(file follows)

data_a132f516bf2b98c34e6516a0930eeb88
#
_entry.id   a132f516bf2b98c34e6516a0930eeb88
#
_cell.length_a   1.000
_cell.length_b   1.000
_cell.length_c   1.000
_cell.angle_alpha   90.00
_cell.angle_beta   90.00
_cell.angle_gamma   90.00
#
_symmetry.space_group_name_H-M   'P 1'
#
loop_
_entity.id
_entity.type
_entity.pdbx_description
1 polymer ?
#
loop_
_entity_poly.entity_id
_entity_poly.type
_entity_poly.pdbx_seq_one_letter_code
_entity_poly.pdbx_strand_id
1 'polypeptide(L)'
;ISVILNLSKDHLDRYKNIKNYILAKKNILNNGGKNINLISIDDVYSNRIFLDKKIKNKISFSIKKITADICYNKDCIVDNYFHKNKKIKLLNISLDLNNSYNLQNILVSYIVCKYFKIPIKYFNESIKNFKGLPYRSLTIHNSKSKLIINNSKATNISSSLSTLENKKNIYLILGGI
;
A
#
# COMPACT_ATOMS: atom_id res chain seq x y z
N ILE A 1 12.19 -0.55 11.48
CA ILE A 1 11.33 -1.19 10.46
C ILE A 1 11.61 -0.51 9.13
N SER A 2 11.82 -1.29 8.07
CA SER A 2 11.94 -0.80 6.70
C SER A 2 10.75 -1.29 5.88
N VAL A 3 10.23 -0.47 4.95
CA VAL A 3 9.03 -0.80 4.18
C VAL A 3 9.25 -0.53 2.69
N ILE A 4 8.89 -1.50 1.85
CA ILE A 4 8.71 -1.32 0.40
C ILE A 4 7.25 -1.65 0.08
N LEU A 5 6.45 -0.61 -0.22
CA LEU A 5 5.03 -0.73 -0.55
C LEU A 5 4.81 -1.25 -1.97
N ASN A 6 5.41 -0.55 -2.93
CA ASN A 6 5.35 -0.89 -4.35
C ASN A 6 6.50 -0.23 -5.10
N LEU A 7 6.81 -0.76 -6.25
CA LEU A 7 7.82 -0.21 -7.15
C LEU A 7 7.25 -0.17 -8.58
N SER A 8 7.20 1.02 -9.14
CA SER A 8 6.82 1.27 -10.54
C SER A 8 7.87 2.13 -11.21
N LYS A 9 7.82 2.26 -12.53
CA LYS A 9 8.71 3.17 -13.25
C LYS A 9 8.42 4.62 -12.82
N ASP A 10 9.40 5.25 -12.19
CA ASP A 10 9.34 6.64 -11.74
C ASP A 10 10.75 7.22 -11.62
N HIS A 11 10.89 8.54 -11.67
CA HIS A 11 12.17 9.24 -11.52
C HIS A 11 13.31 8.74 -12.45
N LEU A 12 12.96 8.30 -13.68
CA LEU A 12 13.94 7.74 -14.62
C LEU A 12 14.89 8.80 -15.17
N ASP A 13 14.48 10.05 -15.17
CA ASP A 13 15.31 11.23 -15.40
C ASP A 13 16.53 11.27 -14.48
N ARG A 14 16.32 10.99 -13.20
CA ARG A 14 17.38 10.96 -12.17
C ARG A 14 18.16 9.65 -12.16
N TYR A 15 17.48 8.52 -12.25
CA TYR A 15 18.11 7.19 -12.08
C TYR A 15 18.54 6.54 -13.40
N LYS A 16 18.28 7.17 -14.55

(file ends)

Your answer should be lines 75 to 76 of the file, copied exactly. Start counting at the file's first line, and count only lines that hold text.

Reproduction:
C TYR A 15 18.54 6.54 -13.40
N LYS A 16 18.28 7.17 -14.55